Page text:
The question remains, then, to what extent is the texts’ communicative intentionality determined by the form, and to what extent can an author challenge that form, without destroying its implicit communicative ‘contract’. Here the difference/relation between communicative intentionality and communicability is key. Without communicative intentionality (or the ‘knowingly public’ element of a text), a text’s communicability is adversely affected and with it the efficacy of the author’s ‘voice’.
My earlier films eschewed the ‘realist documentary apparatus’ (i.e. interview, observation, narration) in favour of formalist and musical techniques. This was in order to respond to criticism of the realist apparatus (see Winston, 2008; Bruzzi, 2006), and to test the coherence and communicability of other techniques. For Y Dosbarth Melyn [The Yellow Classroom], I returned to the realist apparatus of documentary – or, more specifically, to one main element of it, observation – in order to see how that formal apparatus inflected my authorial voice. Would the techniques of Direct Cinema – itself describing the recording of events in which the subject and audience become unaware of the camera’s presence, characterised by the likes of the ‘observational mode’ and a fly-on-the-wall-aesthetic, as theorised by Leacock, Pennbaker, Drew and Wiseman – work to present an ‘open’ depiction of the ‘real’ with room for various interpretations? Or would the drawbacks of this Direct Cinema style – i.e. its need for inherent drama, or its ‘prison house of objectivity’, as Winston (2008: 44) names it – cause the author to make allowances, adjustments and changes to the observational mode? What, then, would be the effect of such changes to the relationship between form and communicability?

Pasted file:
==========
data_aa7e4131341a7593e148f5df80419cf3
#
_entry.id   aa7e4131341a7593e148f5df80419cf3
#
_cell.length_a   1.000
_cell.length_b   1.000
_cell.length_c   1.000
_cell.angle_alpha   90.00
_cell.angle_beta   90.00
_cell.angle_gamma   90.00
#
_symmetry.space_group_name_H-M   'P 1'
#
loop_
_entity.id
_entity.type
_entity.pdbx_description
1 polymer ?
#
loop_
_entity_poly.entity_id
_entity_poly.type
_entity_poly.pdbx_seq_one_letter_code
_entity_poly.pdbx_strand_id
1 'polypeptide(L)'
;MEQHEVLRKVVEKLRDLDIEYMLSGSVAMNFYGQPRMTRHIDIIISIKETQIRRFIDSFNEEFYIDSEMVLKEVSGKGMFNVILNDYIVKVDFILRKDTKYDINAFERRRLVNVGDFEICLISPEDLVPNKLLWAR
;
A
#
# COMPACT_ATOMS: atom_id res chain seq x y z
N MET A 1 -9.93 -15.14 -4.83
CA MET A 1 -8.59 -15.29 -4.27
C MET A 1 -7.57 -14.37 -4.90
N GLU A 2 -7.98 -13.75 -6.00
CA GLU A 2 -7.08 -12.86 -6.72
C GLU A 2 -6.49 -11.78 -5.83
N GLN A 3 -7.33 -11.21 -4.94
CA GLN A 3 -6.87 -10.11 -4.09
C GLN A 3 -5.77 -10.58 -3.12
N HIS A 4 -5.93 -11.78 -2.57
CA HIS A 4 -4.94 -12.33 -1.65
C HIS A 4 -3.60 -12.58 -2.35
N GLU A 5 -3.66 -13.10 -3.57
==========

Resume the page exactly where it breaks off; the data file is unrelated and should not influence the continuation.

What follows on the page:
Y Dosbarth Melyn [The Yellow Classroom] had three ostensible thematic strands:
the cultural divide between Welsh and non-Welsh speakers in a Welsh community ;
the emergence of selfhood in the context of the socializing and ideological apparatus of a school system’s use of space ;
and the role of ‘nature relatedness’ in a school’s strategies of socio-educational conditioning .